When analyzing results, it can help to compare graphs side by side. R has a few options to achieve this within the base R package.
Using parameters (par method) we can create a grid of graphs like so:
par(mfrow = c(2,2))
The command above sets the environment to render the next graphs in a grid. In this case the grid is 2 rows and two graphs per row. This is defined in the combine of 2,2. The parameter used is the multi-frame row, or mfrow.
After setting the environment, every plot rendered will fit into this framework. To reset, we need to change the environment back:
Pairs is a different approach. In this case R will create a grid where the variables plotted are compared within the grid. This can be done with multiple variables (2, 4, 6 or more.)
First I did a subset of the suicide data, filtering for data pertaining to Albania:
albania <- master[master$country == 'Albania', ]
At this point, we can construct scatter plots comparing different variables for Albania:
pairs(~ albania$suicide_no+albania$year+albania$population+albania`gdp_per_capita ($)`)
Notice the format. First we use the tilde symbol, followed by the first variable. The subsequent variables are added with the + sign. In the case above we’re looking at a dataset of suicides in Albania. Variables are the amount of suicides in Albania, the years of the dataset, the Albanian population and the GDP Per Capita.
A resulting plot of all the variables as a set of scatter plots is produced:
The way this is read, is that each labeled box (such as the first one) is a variable on an axis, plotted against another variable on another axis.
For example, the first box is albania$suicide_no (number of suicides.) To it’s right is a scatter plot where the Y axis is the number of suicides, plotted against albania$year on the X axis.
The 2nd box in the first column plots the number of suicides along the X axis and years along the Y. See how that works? Each labeled box represents the variable in question for the graphs above/below or to the left/right.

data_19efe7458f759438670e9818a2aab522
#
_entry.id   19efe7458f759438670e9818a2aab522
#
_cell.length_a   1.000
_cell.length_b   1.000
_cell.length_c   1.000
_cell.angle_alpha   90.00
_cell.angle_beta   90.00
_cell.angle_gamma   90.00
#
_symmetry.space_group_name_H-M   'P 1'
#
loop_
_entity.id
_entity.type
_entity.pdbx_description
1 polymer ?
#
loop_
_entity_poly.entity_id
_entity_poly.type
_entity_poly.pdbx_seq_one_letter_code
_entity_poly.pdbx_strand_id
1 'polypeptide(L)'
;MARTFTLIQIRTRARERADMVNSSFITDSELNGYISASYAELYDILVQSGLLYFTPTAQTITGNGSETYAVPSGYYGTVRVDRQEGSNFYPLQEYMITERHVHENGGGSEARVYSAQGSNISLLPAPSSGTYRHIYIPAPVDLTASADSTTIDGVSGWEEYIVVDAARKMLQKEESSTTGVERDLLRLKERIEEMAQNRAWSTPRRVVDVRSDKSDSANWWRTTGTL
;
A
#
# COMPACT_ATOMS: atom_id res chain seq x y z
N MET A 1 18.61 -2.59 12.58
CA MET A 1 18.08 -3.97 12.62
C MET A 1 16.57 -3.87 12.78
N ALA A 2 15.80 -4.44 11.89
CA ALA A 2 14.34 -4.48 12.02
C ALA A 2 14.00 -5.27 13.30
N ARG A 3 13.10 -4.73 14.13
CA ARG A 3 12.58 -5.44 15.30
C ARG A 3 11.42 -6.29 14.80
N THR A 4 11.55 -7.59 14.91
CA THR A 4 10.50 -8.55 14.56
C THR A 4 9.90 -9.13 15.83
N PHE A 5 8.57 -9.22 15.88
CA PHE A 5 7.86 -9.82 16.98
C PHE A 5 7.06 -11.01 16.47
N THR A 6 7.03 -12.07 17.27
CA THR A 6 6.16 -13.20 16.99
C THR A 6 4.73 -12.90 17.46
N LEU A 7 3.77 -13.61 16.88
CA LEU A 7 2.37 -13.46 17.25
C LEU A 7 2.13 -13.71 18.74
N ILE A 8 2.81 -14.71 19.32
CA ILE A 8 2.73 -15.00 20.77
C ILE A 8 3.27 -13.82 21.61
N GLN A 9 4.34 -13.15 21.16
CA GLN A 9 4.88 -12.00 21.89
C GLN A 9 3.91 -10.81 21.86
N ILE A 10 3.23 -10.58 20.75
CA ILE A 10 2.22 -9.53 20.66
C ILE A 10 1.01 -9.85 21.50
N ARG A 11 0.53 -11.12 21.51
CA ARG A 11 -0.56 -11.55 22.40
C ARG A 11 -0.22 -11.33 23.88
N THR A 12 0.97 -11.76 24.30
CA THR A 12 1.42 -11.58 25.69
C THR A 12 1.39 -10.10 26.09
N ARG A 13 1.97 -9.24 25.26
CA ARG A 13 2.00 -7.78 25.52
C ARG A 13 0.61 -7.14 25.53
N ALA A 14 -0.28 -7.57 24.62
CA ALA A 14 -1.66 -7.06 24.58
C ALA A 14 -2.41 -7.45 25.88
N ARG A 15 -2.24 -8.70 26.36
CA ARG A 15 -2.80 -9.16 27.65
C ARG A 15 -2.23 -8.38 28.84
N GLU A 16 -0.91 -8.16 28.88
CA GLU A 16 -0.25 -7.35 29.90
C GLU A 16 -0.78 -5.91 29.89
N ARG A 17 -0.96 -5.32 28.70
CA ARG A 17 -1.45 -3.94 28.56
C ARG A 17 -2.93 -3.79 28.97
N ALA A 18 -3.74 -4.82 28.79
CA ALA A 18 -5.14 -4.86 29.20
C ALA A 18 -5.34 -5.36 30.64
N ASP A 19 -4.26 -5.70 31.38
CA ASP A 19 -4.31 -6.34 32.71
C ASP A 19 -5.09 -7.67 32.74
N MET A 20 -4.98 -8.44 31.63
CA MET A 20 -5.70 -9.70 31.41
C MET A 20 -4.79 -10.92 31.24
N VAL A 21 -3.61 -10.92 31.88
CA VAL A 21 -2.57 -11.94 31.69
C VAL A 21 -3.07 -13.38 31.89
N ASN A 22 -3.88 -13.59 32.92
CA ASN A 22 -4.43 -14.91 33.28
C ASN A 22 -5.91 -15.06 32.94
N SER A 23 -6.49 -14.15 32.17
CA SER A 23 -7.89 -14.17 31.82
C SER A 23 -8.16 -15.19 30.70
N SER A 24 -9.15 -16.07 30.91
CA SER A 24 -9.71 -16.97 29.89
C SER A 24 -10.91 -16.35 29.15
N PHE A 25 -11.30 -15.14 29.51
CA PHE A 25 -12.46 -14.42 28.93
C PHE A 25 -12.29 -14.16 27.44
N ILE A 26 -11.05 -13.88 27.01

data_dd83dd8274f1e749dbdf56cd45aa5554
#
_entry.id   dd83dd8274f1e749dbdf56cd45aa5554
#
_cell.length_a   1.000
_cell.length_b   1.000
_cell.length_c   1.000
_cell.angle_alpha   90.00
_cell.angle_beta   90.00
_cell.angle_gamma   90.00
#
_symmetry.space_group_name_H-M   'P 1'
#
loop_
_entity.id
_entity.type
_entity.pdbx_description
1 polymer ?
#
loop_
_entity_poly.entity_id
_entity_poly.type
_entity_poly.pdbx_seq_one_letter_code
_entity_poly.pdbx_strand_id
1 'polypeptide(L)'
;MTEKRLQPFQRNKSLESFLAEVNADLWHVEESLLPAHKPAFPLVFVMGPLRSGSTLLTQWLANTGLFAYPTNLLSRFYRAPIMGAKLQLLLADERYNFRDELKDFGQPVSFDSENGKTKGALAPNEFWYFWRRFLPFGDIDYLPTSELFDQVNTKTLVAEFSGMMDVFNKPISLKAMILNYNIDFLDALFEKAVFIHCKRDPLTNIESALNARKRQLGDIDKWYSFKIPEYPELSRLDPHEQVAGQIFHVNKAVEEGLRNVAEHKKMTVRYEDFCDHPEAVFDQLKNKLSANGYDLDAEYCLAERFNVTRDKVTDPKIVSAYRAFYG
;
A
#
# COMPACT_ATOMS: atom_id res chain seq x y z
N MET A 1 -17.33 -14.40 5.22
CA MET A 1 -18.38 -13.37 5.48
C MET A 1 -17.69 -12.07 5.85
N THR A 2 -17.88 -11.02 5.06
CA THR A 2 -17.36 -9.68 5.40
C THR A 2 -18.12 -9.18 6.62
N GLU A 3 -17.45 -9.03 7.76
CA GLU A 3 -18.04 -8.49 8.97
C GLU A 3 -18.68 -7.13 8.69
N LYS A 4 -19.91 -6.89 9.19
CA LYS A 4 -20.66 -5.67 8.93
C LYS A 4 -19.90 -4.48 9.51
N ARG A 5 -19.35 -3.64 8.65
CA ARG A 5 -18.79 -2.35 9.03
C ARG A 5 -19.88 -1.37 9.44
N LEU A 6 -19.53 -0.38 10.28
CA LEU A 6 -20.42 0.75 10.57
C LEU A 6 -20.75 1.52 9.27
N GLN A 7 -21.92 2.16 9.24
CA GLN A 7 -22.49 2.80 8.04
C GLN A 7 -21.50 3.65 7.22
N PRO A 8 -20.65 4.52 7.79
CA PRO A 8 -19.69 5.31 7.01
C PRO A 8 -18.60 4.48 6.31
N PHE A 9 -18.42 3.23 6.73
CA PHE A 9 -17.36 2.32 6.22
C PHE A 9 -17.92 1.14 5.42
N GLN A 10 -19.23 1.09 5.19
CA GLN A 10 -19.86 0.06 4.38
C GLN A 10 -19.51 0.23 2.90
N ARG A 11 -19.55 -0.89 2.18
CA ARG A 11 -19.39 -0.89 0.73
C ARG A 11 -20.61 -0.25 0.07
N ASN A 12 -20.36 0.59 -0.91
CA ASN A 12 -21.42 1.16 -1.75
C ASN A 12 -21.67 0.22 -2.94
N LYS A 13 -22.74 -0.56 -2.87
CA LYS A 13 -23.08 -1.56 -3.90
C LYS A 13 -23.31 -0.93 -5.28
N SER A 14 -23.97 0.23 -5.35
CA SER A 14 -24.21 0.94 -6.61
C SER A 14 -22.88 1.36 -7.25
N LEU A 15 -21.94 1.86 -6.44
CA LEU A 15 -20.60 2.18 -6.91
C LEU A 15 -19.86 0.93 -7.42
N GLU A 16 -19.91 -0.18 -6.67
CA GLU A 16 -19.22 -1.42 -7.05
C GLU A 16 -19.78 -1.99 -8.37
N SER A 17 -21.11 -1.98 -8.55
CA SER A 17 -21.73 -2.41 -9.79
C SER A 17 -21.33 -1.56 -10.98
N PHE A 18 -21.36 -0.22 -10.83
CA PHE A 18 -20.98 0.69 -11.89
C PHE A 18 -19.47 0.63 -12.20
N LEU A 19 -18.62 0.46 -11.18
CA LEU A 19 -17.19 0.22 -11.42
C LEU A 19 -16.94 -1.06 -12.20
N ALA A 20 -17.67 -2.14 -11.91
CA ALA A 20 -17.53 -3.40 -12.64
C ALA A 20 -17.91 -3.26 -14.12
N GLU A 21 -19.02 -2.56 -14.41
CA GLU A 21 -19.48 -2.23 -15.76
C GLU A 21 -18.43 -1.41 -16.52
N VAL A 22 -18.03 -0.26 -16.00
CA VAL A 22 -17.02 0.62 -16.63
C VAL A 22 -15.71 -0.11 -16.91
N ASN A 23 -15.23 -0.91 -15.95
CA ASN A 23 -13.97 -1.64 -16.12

So the bottom right corner has a label of GDP Per Capita. If we look above it, the GDP per Capita is plotted along the X Axis, while the Y axis is the population value.
Benefit of Pairs
Quite quickly we can see in the pairs output that only two graphs show visual correlation. These two are the same really: GDP per Capita and Year. The Albanian suicide count isn’t showing any direct correlation in this dataset to the other variables.
With regards to GDP per Capita and Year, there’s a correlation pulling up and to the right and this is logical… as usually a country’s GDP would be expected to change over time.
Subsetting the suicide data to other nations (namely Russia and the USA), may help look for trends or correlation in larger economies and populations.
The data from Russia is unclear on any correlation regarding the amount of suicides. There is some odd indication of a leap in suicides with population. This isn’t a good fit of data, it’s spread all over the place, but there is a spike in the suicide rate as population was larger. The rate of suicides also decreased over time (less suicides from 2010 onwards.)
In the USA data above it appears to be a stronger correlation to population growth and the amount of suicide. Which, I think is somewhat expected that all things being equal, as a population grows so too would the amount of suicide. Yet the other countries sampled don’t show that correlation as strongly.
We also can see that the suicide rate (although not tightly fitting a linear regression) is increasing over time.
Of course the strongest correlation in this set of graphs is between the GDP per capita and time. Totally unrelated to suicide, but it is a very tight correlation that is quickly picked up on in the visuals above.
Finally, as a last example from this dataset, I took the country of Mexico and ran the same correlation matrix. Using pairs, as above, I got the following scatter plots:
Suicides in the above example seem to correlate more than with the other tests. There’s an upward trend of suicides increasing along a time line. There’s an increase of suicide trending as population growth increases. Although not as strong of a correlation, there’s an upward pull of increased suicides as the GDP per Capita is increasing.